Around the world over thousands of years, patients have received root-cause holistic treatment for their diseases with personalized
treatment, diet and lifestyle modification recommendations. Read the inspiring true stories of practitioners who heal people and who recovered
from their problems after ulcerative-colitis treatment at their clinics. Many have been generous to share their knowledge and experience for the benefit
of other holistic experts and patients alike. Many practitioners share their Case Studies and the healing powers of ulcerative-colitis and related therapies
as they heal people who benefited from our expertise.
Effects of Ayurvedic treatment on forty-three patients of ulcerative colitis
Ulcerative colitis is a chronic inflammatory bowel disease. Its incidence is more from 20 to 40 years of age and 5–10 per 100,000 persons are at risk.[/ rid=”ref1″ role=”button” style=”color: rgb(100, 42, 143);”>1] Bleeding in the stool with increased bowel frequency is the cardinal feature of this disease. Weakness is more common due to the loss of water and blood in the stool. In conventional Western medicine, some drugs like sulfasalazine may give mild relief in symptoms and signs but after some time patients need more doses of the same drug. Some patients get to benefit from steroids, which again are not suitable because of their side-effects. Even after taking steroids and sulfasalazine drugs patients suffer from the disease. So the patients are always seeking some alternative therapy promising more effective and safer outcomes.
The authors found some encouraging results in the patients of ulcerative colitis with certain Ayurvedic treatments. The treatment significantly corrected bleeding in stool and bowel frequency which are the cardinal features of ulcerative colitis, In addition, the treatments also improved the general condition of the patient. Ulcerative colitis is a disease of Purishavaha srotas. In Ayurveda, Raktatisara is mentioned as an advanced stage of Pittatisara. Piccha basti also mentioned as the management of Raktatisara in Charaka Samhita.[/ rid=”ref2″ role=”button” style=”color: rgb(100, 42, 143);”>2] This disease can be co-related with ulcerative colitis.
Aims and Objectives
The aims and objectives of this study were as follows –
To prove the efficacy of Ayurvedic treatment in the management of ulcerative colitis.
To provide a large population suffering from ulcerative colitis, a future possibility of safer treatment; this can be helpful in reducing the need of steroids and surgical processes.
Materials and Methods
Selection of patients
Forty-three cases with a classical picture of ulcerative colitis were randomly selected irrespective of age, sex, and chronicity from the OPD and IPD of the P. D. Patel Ayurveda Hospital, attached to J. S. Ayurveda College, Nadiad, Gujarat.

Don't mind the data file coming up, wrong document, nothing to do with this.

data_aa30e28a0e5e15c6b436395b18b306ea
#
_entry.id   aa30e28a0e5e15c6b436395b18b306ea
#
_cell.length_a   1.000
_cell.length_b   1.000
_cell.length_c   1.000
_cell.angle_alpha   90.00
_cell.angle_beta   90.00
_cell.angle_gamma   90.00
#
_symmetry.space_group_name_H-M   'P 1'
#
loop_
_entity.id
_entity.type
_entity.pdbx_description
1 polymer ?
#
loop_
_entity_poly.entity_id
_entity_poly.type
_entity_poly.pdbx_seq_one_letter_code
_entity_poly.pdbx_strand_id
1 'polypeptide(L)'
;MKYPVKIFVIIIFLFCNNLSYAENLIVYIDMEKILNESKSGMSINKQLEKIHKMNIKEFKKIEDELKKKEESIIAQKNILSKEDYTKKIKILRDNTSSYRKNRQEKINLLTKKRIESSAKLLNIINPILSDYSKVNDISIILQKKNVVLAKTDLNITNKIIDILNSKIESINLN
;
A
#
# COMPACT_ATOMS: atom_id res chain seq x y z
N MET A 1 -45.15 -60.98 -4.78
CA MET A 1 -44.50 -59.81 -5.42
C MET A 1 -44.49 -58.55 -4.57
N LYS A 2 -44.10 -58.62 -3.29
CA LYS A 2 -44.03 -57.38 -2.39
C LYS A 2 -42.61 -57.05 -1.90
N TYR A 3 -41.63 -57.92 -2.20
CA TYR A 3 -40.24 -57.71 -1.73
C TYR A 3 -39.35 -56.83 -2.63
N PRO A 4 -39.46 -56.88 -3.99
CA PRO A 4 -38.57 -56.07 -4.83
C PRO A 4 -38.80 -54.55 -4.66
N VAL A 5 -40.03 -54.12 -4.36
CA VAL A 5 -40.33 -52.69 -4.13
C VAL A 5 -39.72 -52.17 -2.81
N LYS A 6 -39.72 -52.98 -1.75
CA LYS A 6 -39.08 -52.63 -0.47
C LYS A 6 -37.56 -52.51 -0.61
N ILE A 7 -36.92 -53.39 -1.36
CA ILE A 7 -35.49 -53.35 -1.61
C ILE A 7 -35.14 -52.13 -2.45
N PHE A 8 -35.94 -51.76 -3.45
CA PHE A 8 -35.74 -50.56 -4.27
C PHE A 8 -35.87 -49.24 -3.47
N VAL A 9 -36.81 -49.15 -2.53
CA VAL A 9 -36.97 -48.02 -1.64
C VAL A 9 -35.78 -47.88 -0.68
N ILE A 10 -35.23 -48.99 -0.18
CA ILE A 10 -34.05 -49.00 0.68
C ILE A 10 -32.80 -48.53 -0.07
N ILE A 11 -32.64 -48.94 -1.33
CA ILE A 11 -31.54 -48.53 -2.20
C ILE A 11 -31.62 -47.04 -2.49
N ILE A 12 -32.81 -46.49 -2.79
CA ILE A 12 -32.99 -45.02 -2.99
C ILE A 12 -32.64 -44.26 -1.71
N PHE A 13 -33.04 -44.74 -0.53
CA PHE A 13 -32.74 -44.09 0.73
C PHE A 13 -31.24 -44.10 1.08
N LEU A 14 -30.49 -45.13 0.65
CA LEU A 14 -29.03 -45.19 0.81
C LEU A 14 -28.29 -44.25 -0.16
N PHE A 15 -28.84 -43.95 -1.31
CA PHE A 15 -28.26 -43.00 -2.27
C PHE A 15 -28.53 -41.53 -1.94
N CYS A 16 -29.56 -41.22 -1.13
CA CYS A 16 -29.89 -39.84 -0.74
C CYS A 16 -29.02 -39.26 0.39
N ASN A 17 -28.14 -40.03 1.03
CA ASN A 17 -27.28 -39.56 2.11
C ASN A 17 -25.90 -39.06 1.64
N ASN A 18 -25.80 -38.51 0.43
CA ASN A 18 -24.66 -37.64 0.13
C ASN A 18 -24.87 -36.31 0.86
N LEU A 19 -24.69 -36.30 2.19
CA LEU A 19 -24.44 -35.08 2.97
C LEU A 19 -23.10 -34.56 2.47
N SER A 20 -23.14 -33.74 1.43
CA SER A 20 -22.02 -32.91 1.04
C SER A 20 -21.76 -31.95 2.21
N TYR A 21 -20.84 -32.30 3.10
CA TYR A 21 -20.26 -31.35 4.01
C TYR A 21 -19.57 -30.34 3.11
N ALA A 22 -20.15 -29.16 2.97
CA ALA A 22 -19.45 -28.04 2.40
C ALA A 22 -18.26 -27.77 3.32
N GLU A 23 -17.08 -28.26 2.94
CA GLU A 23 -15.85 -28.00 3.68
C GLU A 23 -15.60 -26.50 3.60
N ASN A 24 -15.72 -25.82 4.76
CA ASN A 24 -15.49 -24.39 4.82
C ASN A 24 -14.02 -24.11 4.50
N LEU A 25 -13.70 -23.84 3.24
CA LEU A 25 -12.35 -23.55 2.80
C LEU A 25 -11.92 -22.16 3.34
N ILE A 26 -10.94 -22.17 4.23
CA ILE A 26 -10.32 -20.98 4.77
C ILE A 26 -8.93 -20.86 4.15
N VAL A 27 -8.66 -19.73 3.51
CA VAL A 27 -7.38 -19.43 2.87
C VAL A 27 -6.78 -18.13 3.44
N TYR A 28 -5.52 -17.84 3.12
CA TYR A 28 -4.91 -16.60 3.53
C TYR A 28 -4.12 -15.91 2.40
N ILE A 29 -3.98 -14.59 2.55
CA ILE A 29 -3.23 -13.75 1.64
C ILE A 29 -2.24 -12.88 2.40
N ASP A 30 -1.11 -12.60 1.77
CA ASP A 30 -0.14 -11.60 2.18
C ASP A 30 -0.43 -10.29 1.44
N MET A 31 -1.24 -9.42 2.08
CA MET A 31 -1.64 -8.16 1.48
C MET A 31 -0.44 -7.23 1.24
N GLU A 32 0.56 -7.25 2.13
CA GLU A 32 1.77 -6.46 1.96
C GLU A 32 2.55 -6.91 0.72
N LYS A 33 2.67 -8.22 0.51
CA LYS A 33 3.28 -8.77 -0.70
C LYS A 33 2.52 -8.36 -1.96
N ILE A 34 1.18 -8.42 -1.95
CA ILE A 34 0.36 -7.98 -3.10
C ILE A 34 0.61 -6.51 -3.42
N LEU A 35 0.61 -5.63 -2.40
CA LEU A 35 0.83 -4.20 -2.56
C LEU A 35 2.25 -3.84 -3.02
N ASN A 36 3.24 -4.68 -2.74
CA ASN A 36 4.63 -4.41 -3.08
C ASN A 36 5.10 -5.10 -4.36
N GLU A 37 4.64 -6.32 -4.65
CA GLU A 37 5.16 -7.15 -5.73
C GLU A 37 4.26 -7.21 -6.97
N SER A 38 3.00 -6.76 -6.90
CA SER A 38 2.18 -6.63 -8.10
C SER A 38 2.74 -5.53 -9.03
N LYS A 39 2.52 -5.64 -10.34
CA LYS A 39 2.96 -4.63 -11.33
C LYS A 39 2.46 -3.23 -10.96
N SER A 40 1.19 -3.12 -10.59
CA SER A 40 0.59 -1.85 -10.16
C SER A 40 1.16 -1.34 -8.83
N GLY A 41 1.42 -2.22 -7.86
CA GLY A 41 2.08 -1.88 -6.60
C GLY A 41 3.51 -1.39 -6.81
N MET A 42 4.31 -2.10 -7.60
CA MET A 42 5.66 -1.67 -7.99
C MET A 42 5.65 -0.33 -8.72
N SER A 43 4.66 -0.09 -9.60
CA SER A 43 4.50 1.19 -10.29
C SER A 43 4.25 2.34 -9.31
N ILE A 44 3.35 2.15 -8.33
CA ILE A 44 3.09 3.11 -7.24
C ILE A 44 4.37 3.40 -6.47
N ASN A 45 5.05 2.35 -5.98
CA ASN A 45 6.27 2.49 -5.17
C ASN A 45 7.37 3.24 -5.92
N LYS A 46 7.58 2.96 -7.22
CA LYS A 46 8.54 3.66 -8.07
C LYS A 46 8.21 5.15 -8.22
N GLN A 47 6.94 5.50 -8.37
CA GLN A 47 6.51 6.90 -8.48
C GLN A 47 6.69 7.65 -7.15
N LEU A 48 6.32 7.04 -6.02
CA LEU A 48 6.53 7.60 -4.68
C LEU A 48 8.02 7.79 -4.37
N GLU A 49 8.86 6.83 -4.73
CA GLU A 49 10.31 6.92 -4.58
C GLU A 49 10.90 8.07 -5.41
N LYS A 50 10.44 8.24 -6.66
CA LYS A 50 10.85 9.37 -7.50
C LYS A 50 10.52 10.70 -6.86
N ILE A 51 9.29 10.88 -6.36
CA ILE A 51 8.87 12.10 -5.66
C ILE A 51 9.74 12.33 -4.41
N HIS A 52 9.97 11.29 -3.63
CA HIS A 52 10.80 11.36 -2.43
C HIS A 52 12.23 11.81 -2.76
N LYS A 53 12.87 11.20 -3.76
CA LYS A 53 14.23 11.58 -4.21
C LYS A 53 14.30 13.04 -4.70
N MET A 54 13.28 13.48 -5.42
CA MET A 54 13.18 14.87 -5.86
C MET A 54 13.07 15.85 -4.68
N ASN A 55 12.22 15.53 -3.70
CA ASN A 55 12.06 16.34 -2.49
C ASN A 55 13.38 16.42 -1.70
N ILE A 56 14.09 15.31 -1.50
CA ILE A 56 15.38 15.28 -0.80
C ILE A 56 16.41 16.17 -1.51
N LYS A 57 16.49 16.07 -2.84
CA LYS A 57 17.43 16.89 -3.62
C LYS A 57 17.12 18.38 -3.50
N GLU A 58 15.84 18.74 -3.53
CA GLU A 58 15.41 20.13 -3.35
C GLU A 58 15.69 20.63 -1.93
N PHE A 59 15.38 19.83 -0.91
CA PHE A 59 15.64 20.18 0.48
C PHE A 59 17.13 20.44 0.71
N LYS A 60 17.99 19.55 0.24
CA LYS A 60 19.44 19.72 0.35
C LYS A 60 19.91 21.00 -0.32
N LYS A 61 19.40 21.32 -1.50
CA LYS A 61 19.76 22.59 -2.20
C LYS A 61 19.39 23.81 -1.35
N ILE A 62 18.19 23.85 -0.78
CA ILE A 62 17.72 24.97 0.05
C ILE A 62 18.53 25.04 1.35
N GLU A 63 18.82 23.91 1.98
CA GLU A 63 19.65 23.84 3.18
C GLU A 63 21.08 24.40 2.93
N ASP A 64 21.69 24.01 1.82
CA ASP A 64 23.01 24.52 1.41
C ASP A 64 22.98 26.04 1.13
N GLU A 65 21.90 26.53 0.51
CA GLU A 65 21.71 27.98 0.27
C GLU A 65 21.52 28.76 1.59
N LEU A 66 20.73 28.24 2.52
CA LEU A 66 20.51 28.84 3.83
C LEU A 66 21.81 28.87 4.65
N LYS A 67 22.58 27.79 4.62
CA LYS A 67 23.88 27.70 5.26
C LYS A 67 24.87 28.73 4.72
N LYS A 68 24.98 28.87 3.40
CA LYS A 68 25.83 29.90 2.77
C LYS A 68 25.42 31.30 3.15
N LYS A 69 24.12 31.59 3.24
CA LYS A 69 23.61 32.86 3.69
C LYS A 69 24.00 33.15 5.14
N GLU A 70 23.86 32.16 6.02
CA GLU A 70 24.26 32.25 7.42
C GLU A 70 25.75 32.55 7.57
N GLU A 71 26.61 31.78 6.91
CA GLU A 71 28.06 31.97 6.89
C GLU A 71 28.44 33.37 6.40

Criteria for inclusion
Signs and symptoms of ulcerative colitis
Colonoscopic diagnosis of ulcerative colitis
Criteria for exclusion
Patients who had undergone surgeries
Patients who had complications like anal fistula
Patients with any other associated disease
Plan of study and treatments
Proforma compiled with detailed clinical history and physical exam of the patients.
Investigations like Hb g%, Erythrocyte sedimentation rate, Stool routine – microscopy and colonoscopy
After confirming the diagnosis 43 patients were given the following treatment –
Udumbara kvatha (ingredient is Udumbar tvak-Ficus glomerata) – 40 ml/two times a day
Lodhra tvak churna (Symplocos racemosa) – 1 g + Musta moola churna (cyperus rotundus) – 1 g + Nagakesara (Mesua ferrea) churna – 1 g + Mukta panchamrut rasa-125 mg / three times in a day with water (the ingredients of Mukta panchamrut rasa are Mukta bhasma – 8 parts + Praval bhasma – 4 parts + Banga bhasma – 2 parts + Shankha bhasma – 1 part + Shukti bhasma – 1 part, processed in Ikshurasa, Godugdha, Vidai svarasa, Kumari svarasa, Shatavari Svarasa, Tulasi svarasa and Hansapadi svarasa).
Kutaja Ghana vati (ingredient is Kutaja tvak-Holarrhena antidysenterica) – 1g / three times a day.
Udumbara kvatha basti (ingredient is Udumbar tvak-Ficus glomerata) daily for one week and then twice a week for the next three weeks.
This treatment was given for a study period of one month.
Preparation of medicines
Medicines were prepared under expert supervision and purchased from Sunder Ayurveda Pharmacy, Nadiad.
Patients were kept on pitta –shamaka, laghu, grahi and pathya food articles.
If the patient was taking any modern medicine, doses of these were gradually reduced as the patient responded to Ayurvedic treatments.
Criteria for assessment
The improvement in the patients was assessed on the basis of relief in the symptoms and signs of the disease together with laboratory investigations. All the symptoms and signs were given grade scores and assessed before as well as after treatment. Changes in hemoglobin, ESR, and body weight were also recorded before and after treatment. Reductions in the doses of steroid and sulfasalazine drugs were also recorded.
Observations, Results and Discussion